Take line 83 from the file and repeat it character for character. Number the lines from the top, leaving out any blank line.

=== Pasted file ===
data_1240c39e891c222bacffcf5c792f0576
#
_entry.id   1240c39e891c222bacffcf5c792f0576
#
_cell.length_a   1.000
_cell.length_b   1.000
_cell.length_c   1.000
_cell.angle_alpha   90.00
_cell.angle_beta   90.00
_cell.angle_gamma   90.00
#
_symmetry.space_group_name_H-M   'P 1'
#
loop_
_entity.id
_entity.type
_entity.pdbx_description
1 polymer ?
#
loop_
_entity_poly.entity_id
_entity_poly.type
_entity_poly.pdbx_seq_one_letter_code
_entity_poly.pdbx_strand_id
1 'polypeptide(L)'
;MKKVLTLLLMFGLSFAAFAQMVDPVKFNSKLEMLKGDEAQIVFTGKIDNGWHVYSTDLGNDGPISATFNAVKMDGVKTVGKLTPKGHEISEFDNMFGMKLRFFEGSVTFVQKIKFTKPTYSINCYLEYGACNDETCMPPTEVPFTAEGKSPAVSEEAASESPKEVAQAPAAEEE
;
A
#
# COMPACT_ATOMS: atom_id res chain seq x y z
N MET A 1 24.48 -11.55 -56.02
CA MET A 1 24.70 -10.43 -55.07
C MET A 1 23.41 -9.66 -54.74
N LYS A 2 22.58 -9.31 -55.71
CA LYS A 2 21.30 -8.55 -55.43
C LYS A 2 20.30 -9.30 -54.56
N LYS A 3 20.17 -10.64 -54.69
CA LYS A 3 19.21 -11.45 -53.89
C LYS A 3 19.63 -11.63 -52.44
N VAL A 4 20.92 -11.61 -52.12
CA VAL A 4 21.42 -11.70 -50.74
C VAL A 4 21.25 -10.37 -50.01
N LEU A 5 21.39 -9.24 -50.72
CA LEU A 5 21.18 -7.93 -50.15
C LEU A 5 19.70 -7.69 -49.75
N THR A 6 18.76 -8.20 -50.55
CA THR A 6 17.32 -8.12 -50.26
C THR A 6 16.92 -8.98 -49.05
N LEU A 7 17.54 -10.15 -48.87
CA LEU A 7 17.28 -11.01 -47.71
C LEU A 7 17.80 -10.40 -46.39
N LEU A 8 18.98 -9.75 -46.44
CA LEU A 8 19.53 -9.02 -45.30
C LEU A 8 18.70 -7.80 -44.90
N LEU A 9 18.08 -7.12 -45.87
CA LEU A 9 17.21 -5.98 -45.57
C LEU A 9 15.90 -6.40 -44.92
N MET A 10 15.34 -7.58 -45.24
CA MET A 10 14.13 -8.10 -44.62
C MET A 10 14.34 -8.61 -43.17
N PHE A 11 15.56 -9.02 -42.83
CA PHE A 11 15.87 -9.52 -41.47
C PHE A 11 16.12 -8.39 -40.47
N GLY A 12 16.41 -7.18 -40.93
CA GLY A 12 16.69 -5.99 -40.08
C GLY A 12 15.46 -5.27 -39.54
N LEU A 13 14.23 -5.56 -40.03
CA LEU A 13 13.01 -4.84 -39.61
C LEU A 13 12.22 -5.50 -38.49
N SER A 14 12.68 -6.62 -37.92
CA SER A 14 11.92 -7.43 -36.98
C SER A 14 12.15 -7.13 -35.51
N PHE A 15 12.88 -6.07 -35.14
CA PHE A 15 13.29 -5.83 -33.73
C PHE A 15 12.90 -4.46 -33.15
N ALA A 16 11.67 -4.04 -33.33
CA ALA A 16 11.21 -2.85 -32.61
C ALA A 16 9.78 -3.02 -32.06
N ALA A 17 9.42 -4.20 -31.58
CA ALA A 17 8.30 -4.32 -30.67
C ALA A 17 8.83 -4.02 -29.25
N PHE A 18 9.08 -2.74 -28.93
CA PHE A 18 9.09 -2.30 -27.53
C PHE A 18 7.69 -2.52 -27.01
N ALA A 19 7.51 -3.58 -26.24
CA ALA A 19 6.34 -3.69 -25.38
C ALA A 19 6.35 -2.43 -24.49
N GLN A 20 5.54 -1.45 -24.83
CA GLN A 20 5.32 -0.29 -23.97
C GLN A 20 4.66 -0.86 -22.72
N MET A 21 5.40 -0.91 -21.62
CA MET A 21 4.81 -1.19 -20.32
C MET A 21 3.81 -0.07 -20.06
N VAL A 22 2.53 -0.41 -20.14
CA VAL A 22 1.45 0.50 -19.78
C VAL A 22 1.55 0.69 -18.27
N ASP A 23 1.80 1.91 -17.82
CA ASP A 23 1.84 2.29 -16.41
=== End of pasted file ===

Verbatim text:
CA PHE A 18 9.09 -2.30 -27.53